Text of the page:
Medline ® Abstract for Reference 43
Polyisoprenyl phosphates in intracellular signalling.
Levy BD, Petasis NA, Serhan CN
In response to environmental stimuli, leukocyte membrane remodelling generates biologically active lipids that can serve as both intra- and extracellular mediators. There are several classes of lipids that can mediate inflammatory reactions. We report here on a new intracellular lipid signal that regulates oxygen-radical formation in neutrophils, a key response in microbial killing, inflammation and tissue injury. Screening of neutrophil-derived extracts rich in phosphorylated, non-saponifiable lipids revealed a potent inhibitor of superoxide anion (O2-) production. Structural analysis of biologically active fractions gave four major phosphorylated lipids: most abundant was presqualene diphosphate (PSDP). Upon activation of neutrophil receptors, PSDP and its monophosphate form, presqualene monophosphate (PSMP), undergo rapid remodelling. At submicromolar concentrations, PSDP but not PSMP inhibit O2- production by human neutrophil cell-free oxidase preparations. We prepared PSDP and PSMP by total organic synthesis and matched both the physical properties and biological activity of the neutrophil-derived compounds. Our results indicate that PSDP, a recognized intermediate of cholesterol biosynthesis, is present in immune effector cells and is a potent regulator of the cellular response in host defence.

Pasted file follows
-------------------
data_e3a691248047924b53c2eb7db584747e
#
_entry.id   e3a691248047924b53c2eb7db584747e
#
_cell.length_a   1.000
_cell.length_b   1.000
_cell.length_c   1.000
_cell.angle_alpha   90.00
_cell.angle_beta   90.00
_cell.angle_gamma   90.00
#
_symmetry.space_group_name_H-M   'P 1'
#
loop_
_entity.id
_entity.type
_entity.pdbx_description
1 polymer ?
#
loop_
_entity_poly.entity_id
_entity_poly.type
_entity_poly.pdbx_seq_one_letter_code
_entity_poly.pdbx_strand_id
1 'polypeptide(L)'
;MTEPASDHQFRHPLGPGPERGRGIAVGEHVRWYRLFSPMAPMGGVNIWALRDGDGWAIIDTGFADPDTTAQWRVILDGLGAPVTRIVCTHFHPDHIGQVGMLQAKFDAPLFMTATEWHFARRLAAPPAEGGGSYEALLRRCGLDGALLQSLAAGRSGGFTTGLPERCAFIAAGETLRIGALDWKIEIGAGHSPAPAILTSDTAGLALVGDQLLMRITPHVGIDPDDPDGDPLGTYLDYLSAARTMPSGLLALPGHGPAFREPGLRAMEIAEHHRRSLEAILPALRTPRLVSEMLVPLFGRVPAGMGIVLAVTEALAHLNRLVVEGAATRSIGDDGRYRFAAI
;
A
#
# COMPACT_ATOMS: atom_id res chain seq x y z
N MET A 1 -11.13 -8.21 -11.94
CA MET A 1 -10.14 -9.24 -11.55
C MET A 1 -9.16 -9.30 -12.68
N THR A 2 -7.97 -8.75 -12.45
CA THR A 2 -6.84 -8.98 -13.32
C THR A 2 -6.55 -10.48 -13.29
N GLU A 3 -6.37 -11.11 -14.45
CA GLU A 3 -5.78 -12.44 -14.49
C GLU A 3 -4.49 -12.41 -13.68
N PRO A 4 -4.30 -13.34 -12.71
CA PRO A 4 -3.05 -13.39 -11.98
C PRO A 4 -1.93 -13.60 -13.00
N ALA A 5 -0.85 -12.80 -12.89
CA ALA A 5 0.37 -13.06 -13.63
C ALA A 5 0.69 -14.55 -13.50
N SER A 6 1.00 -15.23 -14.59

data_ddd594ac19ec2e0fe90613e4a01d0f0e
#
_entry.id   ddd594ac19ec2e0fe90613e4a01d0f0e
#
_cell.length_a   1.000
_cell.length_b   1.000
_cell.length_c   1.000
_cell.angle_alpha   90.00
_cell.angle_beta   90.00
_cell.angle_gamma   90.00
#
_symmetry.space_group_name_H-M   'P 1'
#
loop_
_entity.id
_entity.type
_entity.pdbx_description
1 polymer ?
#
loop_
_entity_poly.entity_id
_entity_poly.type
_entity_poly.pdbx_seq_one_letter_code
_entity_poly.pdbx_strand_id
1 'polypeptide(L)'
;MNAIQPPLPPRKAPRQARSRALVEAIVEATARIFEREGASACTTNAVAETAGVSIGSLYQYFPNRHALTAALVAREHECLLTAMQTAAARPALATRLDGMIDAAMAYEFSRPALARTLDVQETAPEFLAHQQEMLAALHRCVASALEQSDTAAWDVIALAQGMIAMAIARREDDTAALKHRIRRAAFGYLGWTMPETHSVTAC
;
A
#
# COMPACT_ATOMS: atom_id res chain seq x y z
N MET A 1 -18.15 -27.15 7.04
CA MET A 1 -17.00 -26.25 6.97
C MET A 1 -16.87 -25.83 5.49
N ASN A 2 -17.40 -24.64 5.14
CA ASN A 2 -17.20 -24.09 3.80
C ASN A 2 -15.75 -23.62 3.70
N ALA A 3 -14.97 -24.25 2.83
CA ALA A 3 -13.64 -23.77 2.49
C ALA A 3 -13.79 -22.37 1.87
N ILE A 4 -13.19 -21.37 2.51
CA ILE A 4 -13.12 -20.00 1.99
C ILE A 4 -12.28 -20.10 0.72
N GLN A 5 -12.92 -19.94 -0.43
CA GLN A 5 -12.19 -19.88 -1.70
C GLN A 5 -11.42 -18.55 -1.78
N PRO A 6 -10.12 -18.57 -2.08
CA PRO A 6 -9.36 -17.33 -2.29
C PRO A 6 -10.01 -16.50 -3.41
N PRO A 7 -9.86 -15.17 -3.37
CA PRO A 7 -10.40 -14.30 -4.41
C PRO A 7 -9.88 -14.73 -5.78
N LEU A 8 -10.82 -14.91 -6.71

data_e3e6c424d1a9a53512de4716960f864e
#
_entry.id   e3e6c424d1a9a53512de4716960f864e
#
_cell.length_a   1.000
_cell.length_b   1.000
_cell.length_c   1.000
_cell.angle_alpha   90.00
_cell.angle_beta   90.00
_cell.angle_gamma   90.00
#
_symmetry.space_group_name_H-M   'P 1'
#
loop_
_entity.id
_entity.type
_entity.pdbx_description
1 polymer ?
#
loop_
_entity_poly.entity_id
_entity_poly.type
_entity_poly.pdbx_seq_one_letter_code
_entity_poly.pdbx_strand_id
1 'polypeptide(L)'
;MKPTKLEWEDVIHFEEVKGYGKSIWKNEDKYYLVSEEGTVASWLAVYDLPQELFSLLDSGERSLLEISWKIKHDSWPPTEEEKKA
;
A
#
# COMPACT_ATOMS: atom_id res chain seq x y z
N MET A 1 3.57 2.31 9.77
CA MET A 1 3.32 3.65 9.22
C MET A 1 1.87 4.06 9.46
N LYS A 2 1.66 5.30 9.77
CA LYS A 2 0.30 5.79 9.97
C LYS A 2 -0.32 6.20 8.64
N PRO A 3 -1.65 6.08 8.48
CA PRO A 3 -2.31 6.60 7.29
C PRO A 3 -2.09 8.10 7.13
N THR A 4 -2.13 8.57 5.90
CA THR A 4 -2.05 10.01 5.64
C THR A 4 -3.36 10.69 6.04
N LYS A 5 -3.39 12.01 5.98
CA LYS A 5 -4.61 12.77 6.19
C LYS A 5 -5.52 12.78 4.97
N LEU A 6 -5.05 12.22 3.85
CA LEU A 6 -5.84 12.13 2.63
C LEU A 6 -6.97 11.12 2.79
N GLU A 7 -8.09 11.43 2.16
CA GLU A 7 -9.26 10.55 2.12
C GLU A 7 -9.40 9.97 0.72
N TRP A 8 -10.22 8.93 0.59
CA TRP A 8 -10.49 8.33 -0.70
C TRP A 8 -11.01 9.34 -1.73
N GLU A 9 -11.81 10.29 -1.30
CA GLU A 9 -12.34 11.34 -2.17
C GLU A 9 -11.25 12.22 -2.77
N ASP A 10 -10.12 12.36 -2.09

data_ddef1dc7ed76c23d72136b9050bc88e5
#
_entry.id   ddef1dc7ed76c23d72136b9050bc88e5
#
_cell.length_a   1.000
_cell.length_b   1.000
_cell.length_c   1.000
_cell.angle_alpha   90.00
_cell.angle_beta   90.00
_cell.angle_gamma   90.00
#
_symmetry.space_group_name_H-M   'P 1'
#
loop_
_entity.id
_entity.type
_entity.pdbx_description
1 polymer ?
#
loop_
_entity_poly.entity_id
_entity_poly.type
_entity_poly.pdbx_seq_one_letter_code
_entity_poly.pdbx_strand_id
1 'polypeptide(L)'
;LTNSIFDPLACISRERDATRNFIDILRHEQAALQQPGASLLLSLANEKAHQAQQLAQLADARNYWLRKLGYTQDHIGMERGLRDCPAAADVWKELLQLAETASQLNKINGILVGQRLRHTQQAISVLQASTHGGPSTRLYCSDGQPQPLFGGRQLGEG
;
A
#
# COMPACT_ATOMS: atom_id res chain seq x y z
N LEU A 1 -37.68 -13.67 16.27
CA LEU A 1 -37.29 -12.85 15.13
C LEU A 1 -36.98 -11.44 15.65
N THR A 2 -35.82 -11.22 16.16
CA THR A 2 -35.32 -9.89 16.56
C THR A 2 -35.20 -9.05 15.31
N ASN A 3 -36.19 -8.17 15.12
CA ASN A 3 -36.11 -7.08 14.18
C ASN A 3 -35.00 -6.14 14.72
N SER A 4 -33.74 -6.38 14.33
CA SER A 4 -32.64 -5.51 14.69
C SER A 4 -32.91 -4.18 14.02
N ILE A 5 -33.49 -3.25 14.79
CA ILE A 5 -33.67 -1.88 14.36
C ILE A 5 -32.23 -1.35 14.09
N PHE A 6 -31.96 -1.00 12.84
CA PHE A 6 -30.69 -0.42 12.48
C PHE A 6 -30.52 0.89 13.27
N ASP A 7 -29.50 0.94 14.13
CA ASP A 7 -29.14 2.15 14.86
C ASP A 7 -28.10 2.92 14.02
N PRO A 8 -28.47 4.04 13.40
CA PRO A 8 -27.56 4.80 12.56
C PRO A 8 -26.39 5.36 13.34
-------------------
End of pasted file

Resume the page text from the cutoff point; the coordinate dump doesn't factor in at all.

Center for Experimental Therapeutics and Reperfusion Injury, Department of Anesthesia, Brigham and Women's Hospital and Harvard Medical School, Boston, Massachusetts 02115, USA.